Of course there were exceptions. Britain had its oddball Christian nutters too, though nowhere near as many as in today’s USA. (One irritating feature of this series is its constant attempts to draw exact parallels with the present. So, for example, nineteenth-century Moslems who pledge to ‘fight to the death’ are equated with suicide bombers; British ‘Christian Zionists’ are discovered in 1920s Palestine: though, lacking contemporary evidence, the film has to illustrate this with shots of a tourist party of modern American crazies there; and the ‘Mahdi’ – Muhammed Ahmed – whose army killed General Gordon in the Sudan is elevated into ‘public enemy number one’ in Britain for years afterwards, just like Osama bin Laden. That is rubbish; and in fact all these are hopeless anachronisms.) Gordon was one of those nutters, who may have wanted to convert the Moslems into Christians – though he was in the Sudan originally to rescue them. One of the factors behind the Indian ‘Mutiny’ was probably the sudden rush of holiness that grabbed many (European) Indian army officers for a short time in the early nineteenth century, just at the time they issued those bullets coated in pork and beef fat – an insult to both Moslems and Hindus – which was the revolt’s immediate spark. And there may have been one or two (but very few) supporters of a Jewish state in Israel who were motivated by their Christianity. (The main motives were entirely different – possibly less honourable.) Other British aims could be seen as religious, if they were directed at institutions Muslims regarded as essential to Islam: like gender inequality, and the Arab slave trade in Africa (especially the Sudan), the abolition of which was a British aim. (But then one imagines not all Moslems would have gone along with that.) In view of all this, one can understand the interpretation that some Muslims have put on these events: that the British have always had it in for their religion. But when they are looked at dispassionately, it is clear that this is a very partial and distorted view. A deliberate war of religions, on the British side, this was emphatically not. If it’s good to remind Britons of how harmful their country’s past blunders have been, wouldn’t it also have been good to suggest to Moslems that this – blunders – is what they mainly were?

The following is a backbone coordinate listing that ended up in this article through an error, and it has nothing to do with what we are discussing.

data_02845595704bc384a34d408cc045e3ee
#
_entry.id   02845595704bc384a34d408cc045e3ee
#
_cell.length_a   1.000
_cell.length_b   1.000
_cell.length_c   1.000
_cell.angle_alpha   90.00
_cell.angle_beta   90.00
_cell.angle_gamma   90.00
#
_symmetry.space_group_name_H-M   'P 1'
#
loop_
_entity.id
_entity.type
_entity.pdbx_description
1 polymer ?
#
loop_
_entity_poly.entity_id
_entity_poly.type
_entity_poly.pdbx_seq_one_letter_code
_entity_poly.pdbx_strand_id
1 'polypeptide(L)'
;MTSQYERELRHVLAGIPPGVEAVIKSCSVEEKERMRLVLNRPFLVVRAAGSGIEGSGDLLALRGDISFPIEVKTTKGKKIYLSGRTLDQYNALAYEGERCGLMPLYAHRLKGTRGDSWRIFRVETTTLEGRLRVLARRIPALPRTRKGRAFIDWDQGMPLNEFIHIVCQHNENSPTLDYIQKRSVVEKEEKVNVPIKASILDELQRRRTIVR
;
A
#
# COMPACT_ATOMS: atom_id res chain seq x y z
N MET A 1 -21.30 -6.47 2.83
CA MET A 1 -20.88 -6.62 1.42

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This I think raises a larger issue. I have no problem with non-historians producing films about history: so long as they take authoritative advice. I’ve worked myself in very ancillary roles on a number of BBC and ITV documentaries, and found their producers highly amenable to suggestions; all these pieces have gained from my involvement, I think, not only in accuracy, but also in more exciting ways. The Clash of Worlds series interviewed a small number of very reputable historians on specific events and issues (these were in my view the best parts of the films), and I was told by Blakeway – the production company involved – that ‘scripts’ were sent to historians (I presume specialists) to check. But no general historian of imperialism, or of international relations, is credited with any input; and none appears to have viewed the complete series before it was delivered to the BBC. (There’s many a slip ’twixt script and film.) Remember, that it’s the overall ‘angle’ of the series that is mainly objectionable.

This seems to me to be almost incredible. When we academics produce books and articles, for a readership of (sometimes) only a few hundreds, we and our publishers always seek third party scrutiny of the whole finished products. It is surely even more incumbent on the makers of films likely to be seen by tens of thousands, especially when those makers are essentially ignorant in this field, to go through the same kind of process. It’s from films like this, after all, rather than our books, however popular we try to make them, that the general public gets its ideas about history. And the TV reviewers won’t know any better. The expertise is out there, in the academic community and elsewhere. It’s not expensive: many of us academics would give it for free. So why not seek it out? That doesn’t seem to have happened, at least adequately, in this case.